Their wants are an essential part of their functioning and hence, their behavioral practices. They point their fingers in every direction and often choose death rather than acknowledging and accepting self-wrongdoing. They will do everything in their power to make you feel less worthy than themselves while making you believe they are doing you a favor with their egocentric behavior. 

Look around you and learn to recognize narcissistic behavior. Use your emotional awareness to recognize and use that information to make logical, reasonable decisions. You must be aware of how the other person’s narcissistic behavior influences your own.  

When you think of narcissistic behavior, think of it as if it was a Tsunami: build from a series of emotional waves caused by emotional displacement, followed by effusive emotional eruptions and explosive behavior, threatening to destroy everything and everyone around.

You must learn how to recognize the symptoms, and YOU MUST walk away when you still have a chance.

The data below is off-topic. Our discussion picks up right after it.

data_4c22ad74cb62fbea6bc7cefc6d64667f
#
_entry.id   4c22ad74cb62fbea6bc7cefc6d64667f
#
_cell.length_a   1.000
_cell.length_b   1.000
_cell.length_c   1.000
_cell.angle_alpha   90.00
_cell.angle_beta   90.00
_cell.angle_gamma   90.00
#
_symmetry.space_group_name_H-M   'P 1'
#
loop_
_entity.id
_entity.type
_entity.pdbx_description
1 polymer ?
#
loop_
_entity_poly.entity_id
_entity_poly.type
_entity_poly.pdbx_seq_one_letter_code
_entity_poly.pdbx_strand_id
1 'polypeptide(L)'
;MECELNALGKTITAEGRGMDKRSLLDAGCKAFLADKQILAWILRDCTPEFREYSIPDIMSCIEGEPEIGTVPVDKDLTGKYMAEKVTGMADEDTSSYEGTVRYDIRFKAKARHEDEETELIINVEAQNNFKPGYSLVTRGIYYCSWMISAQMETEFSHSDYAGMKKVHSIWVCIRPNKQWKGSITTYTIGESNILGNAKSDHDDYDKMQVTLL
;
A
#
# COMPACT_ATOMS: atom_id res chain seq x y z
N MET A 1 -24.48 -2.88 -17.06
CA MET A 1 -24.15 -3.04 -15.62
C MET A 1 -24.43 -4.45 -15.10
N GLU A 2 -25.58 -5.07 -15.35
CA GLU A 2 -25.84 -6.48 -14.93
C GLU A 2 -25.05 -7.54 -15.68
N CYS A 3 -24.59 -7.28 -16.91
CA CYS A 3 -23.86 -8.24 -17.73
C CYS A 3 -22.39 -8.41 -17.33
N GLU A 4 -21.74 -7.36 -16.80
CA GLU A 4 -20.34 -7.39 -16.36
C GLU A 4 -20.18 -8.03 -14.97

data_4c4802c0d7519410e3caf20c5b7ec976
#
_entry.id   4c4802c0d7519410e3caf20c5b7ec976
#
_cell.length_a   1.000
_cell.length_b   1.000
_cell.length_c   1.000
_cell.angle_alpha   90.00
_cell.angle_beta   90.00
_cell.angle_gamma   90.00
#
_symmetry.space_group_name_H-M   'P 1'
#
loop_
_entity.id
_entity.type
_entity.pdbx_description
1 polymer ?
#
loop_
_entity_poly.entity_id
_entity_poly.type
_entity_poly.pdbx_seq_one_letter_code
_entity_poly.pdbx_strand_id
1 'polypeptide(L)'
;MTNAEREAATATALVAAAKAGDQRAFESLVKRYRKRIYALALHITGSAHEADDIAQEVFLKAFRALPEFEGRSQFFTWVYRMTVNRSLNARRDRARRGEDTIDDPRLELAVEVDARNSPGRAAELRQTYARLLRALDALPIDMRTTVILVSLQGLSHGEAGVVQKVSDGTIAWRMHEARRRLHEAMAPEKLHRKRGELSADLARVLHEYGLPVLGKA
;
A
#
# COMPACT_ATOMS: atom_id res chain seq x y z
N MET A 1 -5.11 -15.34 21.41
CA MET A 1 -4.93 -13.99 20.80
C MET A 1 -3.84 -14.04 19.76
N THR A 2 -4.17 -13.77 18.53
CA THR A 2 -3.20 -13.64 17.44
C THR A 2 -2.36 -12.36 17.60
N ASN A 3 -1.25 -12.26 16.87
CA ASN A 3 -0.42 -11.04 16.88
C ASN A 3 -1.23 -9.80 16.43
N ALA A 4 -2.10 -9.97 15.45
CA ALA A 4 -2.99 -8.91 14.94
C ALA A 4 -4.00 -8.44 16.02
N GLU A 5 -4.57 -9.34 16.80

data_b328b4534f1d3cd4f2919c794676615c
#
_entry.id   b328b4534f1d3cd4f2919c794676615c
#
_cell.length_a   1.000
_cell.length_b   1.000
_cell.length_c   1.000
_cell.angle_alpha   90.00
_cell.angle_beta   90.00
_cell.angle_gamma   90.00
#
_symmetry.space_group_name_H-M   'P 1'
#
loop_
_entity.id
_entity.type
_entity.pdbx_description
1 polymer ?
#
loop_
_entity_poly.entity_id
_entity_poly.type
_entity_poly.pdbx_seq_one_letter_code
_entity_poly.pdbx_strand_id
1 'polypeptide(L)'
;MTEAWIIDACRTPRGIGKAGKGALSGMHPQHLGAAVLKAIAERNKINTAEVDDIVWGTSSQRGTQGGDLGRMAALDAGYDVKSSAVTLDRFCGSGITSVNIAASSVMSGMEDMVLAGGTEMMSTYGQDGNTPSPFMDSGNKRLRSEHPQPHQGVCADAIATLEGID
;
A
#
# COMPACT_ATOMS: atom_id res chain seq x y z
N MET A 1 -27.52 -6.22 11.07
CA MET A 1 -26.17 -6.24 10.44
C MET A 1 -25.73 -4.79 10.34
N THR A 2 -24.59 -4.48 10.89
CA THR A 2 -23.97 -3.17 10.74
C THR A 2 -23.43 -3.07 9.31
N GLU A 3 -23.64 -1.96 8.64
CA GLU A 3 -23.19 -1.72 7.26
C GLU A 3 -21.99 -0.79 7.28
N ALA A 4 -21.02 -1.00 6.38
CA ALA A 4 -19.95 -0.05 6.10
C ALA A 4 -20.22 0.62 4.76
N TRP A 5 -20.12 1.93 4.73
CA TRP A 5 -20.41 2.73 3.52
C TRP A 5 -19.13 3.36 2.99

Dr. Faltas


2 responses to “NARCISSISTIC personality”

  1. Interesting article. Everyone I know I could put into one of those four groups perhaps we are all narcissistic to varying degrees ? x


    1. Most certainly. We all have some degree of cognitive narcissistic traits inside of us.


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About Me

I am Dr. Iberkis Faltas, an author, a Doctor of Philosophy, an Emotional Intelligence Strategist, and a licensed Cosmetologist for over 30 years. I work for the Department of Homeland Security, Asylum, Refugee, and International Operations Directorate from Monday to Friday. For fun on the weekends, I work for Cinderella Bridez as a Master Bridal Artist. I write, cook, and practice mindfulness. I am a video creator. I love to travel the world. Please follow me on YouTube, Instagram, Facebook, and TikTok.

Soy la Dra. Iberkis Faltas, autora, Doctora en Filosofía, Estratega en Inteligencia Emocional y Cosmetóloga licenciada desde hace más de 30 años. Trabajo para el Departamento de Seguridad Nacional, Dirección de Asilo, Refugiados y Operaciones Internacionales, de lunes a viernes. Para divertirme los fines de semana, trabajo para Cinderella Bridez como Master Maquilladora de Novias. Escribo libros, cocino y practico mindfulness. Soy creadora de vídeos en line. Me encanta viajar por el mundo. Sígueme en YouTube, Instagram, Facebook y TikTok.

I wrote “Emotional Intelligence for Law Enforcement, Education, Management, and Leadership.” My book was featured in the New Yorker, as one of the books “aimed at more niche demographics” to learn emotional literacy and other emotional intelligence skills to those in position of power. Here is the link

A website